The difficulties in the way of a modern public style, based on models of alliance between the arts and architecture, between the artist and society, are well-known and usually thought to be insurmountable. Everybody knows that the 20th century has no traditional iconography, usable by the artist, legible to his contemporaries. Different explanations are given but everybody agrees that our culture is notoriously hard to summarise in heroic blocks of stones or metal casts. On the other hand, works of art privately done in the first place, acquire a supra-personal status. I cannot imagine, for example, the culture of the middle of the 20th century being discussed without some reference to Dubuffet’s and De Kooning’s women or Giacometti’s men. Works of art have a way of becoming representatives of “the age”, even if conceived, as all these are, in opposition to the idea of monumental, public art.
Jose Luis Sert, in one of those post-war symposia calling for alliances between art and architecture (“The Heart of the City”, CIAM, 8, 1952), wrote: “the works of the great modern creators of modern art are not shown in the places of public gathering, and are only known to a select few”. In trying to answer this we might get at one of the obstacles to monumental public style. What was the Tate Gallery last Summer if not “a public gathering place” to honour Picasso? The fact is, art, and modern art especially, has never been more accessible to more people than it is today. Museums, galleries, reproductions, give art a kind of currency that makes the whole world a show-case for art. In a sense all art is public, to the degree that it is communicative, and modern methods of distribution and standards of availability, have stressed this aspect of art to an unprecedented degree. Thus a desire for latter day Maestas (carried in triumph through the streets of Siena) and space age Colleonis (typifying the pride of individual power) may be beside the point. The art of the 20th century is, of course, a personal art, but access to it is made so easy that it becomes public, without any reduction of the artist’s autonomy. Simply by constant reproduction, De Kooning’s “Woman 1” became for the 50s what, say, Botticelli’s Primavera was for the later 19th century. To demand a public art is, therefore, absurd: we have one, and it is the same as the private art.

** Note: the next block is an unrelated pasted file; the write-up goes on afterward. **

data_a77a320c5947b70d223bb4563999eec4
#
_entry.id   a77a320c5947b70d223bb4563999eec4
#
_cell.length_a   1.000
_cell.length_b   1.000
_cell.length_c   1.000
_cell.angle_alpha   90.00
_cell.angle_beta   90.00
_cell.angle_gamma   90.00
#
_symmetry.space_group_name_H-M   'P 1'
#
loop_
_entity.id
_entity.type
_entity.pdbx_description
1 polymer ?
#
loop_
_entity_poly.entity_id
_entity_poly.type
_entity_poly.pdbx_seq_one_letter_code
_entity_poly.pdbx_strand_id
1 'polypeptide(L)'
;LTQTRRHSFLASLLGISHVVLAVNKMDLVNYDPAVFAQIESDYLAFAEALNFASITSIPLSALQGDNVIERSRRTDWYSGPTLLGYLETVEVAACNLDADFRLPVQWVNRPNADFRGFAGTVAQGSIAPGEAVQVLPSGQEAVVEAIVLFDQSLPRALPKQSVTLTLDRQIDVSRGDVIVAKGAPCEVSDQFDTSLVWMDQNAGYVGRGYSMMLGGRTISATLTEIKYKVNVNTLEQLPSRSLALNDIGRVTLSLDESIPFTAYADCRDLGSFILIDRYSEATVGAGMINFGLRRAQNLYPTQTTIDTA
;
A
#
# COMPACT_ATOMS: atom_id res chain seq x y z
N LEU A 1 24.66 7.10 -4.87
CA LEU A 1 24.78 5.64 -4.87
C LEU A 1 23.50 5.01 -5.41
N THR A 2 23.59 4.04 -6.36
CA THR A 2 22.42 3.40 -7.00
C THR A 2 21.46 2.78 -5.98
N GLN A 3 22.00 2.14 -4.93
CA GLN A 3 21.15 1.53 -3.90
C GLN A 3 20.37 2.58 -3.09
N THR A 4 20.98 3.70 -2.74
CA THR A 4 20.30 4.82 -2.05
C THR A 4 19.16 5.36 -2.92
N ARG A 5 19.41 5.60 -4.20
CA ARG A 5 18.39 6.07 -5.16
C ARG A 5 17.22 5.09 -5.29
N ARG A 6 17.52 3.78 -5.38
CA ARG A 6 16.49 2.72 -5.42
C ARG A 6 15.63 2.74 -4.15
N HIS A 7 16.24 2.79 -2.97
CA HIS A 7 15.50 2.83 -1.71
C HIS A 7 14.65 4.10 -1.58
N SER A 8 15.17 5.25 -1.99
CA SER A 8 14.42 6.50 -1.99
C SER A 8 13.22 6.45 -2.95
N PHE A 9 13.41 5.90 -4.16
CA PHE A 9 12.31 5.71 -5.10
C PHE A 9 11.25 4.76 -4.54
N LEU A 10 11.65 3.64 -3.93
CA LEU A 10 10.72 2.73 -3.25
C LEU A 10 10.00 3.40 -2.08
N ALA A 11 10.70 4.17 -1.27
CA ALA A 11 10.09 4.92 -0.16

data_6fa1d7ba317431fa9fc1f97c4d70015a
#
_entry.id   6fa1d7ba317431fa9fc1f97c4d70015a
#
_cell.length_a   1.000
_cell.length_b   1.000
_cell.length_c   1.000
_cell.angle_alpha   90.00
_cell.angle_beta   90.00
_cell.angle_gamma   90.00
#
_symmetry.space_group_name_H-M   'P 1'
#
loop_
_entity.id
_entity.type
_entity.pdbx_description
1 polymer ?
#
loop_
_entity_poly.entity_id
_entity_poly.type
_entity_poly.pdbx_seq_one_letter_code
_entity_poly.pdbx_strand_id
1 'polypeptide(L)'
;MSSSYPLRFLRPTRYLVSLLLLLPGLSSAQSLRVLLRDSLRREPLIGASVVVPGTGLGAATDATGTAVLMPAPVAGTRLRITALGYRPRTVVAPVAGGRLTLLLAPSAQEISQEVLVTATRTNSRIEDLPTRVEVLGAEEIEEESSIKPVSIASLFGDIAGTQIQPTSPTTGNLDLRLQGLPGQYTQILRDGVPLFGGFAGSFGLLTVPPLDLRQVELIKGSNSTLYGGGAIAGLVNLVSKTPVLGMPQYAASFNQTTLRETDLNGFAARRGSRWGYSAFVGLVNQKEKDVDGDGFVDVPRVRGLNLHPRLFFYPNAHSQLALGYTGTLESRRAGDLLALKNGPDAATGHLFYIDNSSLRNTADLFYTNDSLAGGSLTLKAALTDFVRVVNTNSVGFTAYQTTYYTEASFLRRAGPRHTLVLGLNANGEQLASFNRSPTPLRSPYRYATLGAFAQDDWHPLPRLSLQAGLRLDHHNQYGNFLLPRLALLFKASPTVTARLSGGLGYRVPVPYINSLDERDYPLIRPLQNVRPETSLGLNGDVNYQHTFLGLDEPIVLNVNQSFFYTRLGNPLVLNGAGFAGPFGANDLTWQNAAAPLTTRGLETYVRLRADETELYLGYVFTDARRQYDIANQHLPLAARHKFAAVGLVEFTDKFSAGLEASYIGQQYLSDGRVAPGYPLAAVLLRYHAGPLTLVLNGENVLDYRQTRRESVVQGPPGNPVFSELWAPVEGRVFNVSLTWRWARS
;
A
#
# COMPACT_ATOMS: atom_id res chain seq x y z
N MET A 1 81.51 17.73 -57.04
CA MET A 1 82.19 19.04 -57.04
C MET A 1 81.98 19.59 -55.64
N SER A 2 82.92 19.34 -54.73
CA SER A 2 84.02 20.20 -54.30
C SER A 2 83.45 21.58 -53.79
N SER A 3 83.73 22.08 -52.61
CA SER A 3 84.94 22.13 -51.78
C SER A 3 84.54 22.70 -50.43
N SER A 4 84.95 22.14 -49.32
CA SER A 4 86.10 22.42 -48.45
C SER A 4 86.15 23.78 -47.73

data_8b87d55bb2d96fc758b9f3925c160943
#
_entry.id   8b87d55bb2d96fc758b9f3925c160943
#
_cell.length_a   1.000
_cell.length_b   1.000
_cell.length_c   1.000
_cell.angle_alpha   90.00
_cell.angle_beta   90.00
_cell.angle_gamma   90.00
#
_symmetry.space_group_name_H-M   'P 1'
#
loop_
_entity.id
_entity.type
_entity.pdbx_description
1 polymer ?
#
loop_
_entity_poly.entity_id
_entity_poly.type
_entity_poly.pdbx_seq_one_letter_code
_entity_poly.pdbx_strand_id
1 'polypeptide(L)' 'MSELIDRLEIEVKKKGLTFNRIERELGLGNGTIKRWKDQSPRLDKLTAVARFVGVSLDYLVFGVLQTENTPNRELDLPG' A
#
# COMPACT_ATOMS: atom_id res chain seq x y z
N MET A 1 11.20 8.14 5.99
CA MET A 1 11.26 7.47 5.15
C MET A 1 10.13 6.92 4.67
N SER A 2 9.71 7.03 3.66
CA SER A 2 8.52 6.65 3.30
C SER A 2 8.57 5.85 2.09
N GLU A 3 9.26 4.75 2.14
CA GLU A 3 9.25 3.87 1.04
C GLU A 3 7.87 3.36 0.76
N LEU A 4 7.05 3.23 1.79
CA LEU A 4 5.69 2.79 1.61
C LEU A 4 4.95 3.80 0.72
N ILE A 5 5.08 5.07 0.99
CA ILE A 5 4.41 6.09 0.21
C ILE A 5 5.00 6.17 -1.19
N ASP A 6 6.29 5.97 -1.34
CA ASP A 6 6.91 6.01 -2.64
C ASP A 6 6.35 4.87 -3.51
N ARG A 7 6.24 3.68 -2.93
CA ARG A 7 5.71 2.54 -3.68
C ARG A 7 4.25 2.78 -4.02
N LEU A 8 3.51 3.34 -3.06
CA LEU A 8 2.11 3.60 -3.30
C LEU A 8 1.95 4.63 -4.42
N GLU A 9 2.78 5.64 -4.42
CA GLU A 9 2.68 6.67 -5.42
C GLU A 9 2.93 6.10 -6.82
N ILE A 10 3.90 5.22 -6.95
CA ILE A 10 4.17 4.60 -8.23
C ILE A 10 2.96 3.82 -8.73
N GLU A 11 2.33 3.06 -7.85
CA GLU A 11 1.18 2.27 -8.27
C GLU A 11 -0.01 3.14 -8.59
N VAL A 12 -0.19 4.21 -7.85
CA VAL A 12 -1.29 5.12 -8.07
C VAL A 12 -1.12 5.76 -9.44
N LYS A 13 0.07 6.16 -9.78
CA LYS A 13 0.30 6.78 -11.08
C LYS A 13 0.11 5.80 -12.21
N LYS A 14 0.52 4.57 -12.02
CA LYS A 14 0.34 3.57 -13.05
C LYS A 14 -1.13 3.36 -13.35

A notebook of Moore’s of the 50s (published as “Heads, Figures, Ideas”) gives some insight into the dilemma of a man who sees his art as a public humanist statement. He makes a memo to himself “not bother” about media differences but concentrate on “finding the common essentials in all kinds of sculpture”. One way of achieving these essentials is by a resolve, to quote the artist again, “to combine Sculptural form (POWER) with human sensitivity and meaning”. Other quotations are: “humanity and seriousness, nobility and experience” and “try to keep primitive power with human content”. Obviously out of the highnest motives, Moore is hoping to give his public sculptures a worthy message, a stirring content. His confident use of words like “humanity”, “seriousness”, “nobility”, “experience” seems like an effort to take hold of qualities which are not separate from the artist’s life and work. Karl Jaspers has written that “the opinion that we can know what the whole, historically of at this actual moment, really is, is fallacious”. Moore seems motivated by such a desire to symbolize the whole in his generalized, heroic, thetorical form. To quote Jaspers again: “I cannot possibly survey from without that entity [the whole] which in no circumstances whatever I can leave.” The only kind of comprehensiveness a man can claim is one rooted in his time and place and Moore seems dissatisfied with what he can reach from his own situation. As a result all he offers, despite his ambition, is a sculpture of empty Virtues.